If you’re going to keep the reader engaged for that big chunk of your book’s middle, pull out some big guns of crisis. Not the BIG crisis; you still have to save the “ultimate battle” scene for the end.

No point in having Inigo skewer Count Rugen or Westley save Princess Buttercup in the middle of the book. But why not kill Westley in the middle of the book and keep Inigo and Fezzik busy trying to bring him back to life in time to save Princess Buttercup? (Yes. I just finished The Princess Bride and recommend it as a great novel for plot analysis.)


So pull out your current work in progress. Can you apply a three-act structure? Is your middle Act II nothing but the road to one big crisis, with no rest stops along the way and subsequent crisis to threaten everything?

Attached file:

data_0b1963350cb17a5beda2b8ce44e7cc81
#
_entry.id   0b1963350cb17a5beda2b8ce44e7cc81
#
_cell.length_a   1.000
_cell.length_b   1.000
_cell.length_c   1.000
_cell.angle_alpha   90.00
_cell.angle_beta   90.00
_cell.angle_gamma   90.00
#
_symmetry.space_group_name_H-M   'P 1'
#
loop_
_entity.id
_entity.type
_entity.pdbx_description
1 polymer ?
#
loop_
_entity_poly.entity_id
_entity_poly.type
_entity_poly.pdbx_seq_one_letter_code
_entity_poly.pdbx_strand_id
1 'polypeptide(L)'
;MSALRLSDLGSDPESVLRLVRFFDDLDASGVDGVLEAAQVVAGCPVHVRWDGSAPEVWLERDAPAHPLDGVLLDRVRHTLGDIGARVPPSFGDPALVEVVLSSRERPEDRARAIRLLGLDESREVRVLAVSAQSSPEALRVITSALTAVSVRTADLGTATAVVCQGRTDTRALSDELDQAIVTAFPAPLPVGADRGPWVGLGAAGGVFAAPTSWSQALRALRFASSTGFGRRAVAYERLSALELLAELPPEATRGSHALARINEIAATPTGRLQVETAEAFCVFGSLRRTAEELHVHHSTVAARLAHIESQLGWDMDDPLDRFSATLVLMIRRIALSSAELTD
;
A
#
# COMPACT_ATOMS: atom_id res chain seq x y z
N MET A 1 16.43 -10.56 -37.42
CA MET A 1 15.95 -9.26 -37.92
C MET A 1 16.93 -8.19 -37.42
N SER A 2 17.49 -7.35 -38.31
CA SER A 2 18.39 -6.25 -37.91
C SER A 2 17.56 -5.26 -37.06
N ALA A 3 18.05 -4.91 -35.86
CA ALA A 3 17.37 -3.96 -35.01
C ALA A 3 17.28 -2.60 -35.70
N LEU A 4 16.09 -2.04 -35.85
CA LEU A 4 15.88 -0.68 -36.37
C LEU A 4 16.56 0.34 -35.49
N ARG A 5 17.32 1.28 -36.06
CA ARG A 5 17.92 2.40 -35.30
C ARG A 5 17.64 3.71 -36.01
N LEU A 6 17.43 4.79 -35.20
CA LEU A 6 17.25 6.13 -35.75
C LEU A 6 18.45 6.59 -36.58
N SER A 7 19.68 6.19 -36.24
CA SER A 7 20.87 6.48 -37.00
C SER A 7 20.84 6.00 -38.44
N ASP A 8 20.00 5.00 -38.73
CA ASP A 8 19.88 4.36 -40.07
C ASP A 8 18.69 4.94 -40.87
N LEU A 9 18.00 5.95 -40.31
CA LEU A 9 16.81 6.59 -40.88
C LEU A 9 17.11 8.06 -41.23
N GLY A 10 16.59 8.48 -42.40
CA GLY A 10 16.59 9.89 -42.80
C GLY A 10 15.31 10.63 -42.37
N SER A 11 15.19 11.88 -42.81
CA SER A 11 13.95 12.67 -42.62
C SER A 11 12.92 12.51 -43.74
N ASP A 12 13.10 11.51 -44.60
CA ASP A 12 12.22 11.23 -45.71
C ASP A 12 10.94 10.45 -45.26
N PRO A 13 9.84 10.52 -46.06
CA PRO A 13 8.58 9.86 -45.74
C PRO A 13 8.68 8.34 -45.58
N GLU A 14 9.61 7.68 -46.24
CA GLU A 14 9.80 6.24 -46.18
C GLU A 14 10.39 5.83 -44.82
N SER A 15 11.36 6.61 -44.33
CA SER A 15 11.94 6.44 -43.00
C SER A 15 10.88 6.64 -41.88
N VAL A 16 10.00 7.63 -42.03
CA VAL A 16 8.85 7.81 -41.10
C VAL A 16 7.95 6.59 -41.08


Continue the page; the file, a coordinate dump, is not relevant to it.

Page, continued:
If so, take the time to look closely at the story and see what you need to add to the middle. Maybe move some of the action in Act III and see if it really belongs in Act II.

If you still resist the call of your inner plotter, pull out some of your favourite books and analyze their plot’s structure. Then think a bit about why you loved reading them. More than just great characters and fantastic scenes; it’s how and when and where those scenes appear and those characters behave. In other words: plot.


Registration is now open for Turning Leaves, our annual fall retreat. We’re celebrating our 10th anniversary in 2018 and we are tickled to confirm that Andrew Pyper (yes, that Andrew Pyper) will be joining us for three days of focus on the craft and practicalities of writing fiction.